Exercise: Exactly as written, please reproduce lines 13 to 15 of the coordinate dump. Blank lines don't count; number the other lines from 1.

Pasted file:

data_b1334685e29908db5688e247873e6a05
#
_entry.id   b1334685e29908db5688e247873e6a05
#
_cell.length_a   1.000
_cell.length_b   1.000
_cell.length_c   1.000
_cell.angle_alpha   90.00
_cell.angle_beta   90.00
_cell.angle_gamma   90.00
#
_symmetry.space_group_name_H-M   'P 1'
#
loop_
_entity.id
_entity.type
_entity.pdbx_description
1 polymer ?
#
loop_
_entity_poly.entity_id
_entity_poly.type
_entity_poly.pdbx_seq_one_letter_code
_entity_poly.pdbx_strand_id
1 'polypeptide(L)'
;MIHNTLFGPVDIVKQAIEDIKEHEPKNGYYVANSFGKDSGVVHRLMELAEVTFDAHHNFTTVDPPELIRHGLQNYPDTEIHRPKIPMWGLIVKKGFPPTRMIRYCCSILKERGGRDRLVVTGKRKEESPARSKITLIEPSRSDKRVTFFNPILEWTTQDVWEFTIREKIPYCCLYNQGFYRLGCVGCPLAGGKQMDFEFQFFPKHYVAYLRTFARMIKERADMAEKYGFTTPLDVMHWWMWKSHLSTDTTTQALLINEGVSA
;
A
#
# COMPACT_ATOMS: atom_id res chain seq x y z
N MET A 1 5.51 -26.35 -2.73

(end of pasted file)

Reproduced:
#
loop_
_entity.id